Last night I was reading and began seeing the pandemic as a journey. The pandemic has been a journey for everyone, but especially for those in solitude. For those of us in solitude, it has required that we completely change how we consume the media and how we interact with the world. We go for weeks without hugs, without kisses, without meals with other people. For weeks, we may exchange a few words at a shop or petrol station but without ever having in person conversations.
This changes us. I believe that this is why I walked two to three kilometres further, sometimes, to avoid being within meters of others. Solitude is painful when we are reminded that others are not solitary. Bizarrely, with time, the pain of pandemic solitude diminishes as we give up on some aspects of life.
Giving up on those aspects does mean avoiding most films, television series, current affairs podcasts. Instead of listening to the usual content, I ended up with podcasts about journeys, whether the American thru-hikes or other forms of journeys. I am currently reading “Le Camino Seule, enfin presque” and this is what made me think of the pandemic as a journey, where we work on ourselves, on our inner journey, while waiting impatiently for normality to return.
It isn’t easy to turn fourty in solitude during a pandemic. It wouldn’t be easy out of pandemic either, because we know that doors are closing. The energy to be lively around toddlers, of not going on road trips and sitting in cafés alone. Of never speaking about “we” because of the never-ending I of solitude.
I am fine with solitude. What bothers me is ageing and theoretically running out of time to experience certain chapters in the standard model life, as I like to call it.
The pandemic has forced us to accept two years of solitude, and to cope with it, to be fine with it. I refuse to accept the fatalism of married people, and people who have a home life. I want society to do what it can to end this pandemic. Teenagers, children and single people are forced to grow old without being able to enjoy a “normal” life because those who are not alone make excuses for not self-isolating.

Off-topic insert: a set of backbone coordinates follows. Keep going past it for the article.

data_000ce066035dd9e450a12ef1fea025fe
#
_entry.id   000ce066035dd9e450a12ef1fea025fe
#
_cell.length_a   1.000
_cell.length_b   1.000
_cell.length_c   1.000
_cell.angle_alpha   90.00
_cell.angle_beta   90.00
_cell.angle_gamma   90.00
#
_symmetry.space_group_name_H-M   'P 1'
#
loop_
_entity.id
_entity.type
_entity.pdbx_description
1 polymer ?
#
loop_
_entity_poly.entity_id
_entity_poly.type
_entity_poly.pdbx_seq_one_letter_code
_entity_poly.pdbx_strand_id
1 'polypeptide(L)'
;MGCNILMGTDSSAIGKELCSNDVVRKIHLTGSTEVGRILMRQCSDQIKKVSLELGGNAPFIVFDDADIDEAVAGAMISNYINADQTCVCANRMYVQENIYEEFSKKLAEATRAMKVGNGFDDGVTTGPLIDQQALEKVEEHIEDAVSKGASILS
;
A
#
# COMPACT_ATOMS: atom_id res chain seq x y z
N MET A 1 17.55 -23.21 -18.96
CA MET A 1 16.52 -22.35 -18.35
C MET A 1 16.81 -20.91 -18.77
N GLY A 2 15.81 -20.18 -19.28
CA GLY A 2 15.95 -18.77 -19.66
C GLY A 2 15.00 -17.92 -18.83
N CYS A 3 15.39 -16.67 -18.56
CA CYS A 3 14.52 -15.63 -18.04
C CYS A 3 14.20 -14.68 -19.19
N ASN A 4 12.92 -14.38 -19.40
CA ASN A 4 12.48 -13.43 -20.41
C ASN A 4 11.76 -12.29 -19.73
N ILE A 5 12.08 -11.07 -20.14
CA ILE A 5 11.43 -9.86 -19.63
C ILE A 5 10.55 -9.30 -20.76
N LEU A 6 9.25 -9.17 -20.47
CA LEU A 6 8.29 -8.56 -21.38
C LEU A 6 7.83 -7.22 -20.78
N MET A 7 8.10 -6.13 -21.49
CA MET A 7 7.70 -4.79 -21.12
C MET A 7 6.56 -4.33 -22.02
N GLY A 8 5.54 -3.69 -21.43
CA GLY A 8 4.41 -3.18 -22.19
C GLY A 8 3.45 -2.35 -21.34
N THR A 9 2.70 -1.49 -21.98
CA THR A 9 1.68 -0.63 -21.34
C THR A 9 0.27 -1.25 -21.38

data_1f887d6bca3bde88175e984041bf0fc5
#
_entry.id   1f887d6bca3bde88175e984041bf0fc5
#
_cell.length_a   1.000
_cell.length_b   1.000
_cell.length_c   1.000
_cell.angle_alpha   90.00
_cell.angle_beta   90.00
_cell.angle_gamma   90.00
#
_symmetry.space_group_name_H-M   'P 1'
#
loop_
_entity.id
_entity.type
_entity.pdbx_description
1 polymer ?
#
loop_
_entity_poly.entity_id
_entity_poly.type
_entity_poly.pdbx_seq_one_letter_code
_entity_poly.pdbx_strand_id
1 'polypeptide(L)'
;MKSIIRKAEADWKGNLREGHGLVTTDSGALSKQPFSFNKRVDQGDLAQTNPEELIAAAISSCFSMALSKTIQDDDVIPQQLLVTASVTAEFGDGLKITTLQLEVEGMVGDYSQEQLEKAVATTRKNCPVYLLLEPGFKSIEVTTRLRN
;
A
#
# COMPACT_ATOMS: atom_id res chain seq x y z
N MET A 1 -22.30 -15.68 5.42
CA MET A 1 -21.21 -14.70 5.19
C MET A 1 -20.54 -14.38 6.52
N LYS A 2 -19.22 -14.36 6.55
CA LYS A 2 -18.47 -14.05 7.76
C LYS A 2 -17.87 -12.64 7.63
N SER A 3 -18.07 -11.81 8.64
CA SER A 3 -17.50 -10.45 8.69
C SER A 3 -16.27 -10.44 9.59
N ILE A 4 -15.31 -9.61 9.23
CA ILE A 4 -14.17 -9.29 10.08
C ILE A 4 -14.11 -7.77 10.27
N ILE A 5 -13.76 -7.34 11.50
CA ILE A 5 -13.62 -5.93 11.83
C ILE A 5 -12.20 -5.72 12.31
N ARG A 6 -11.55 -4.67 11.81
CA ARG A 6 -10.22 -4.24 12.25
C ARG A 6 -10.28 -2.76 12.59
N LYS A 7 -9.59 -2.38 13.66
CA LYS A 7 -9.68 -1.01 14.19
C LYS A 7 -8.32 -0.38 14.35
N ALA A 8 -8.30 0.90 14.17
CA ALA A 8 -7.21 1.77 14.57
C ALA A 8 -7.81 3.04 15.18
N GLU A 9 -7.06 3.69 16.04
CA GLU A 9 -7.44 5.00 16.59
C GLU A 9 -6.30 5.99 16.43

I like solitude because I am not expected to feel sorry for people who have more than me, emotionally. I am not forced to hear things that make me miserable. Whether we are miserable or not, during this pandemic, depends on what we are subjected to. Solitude is pleasant. Fatalism about the pandemic being out of control is soul-destroying.
Pandemic life is absurd, so the sooner it ends, the sooner people who are not in solitude, do what they can to end the pandemic, the sooner people in solitude, can start experiencing social lives again.
I want the pandemic to end, and I want people in power to stop making excuses for why this evergreen pandemic can’t end. The pandemic could end within two or three months, if we had ambitious optimists in power, rather than corrupt individuals. For clarity, I mean corrupt in the sense that people are too afraid to lose their job, than to fight for human rights. The right to health, the right to live out of pandemic.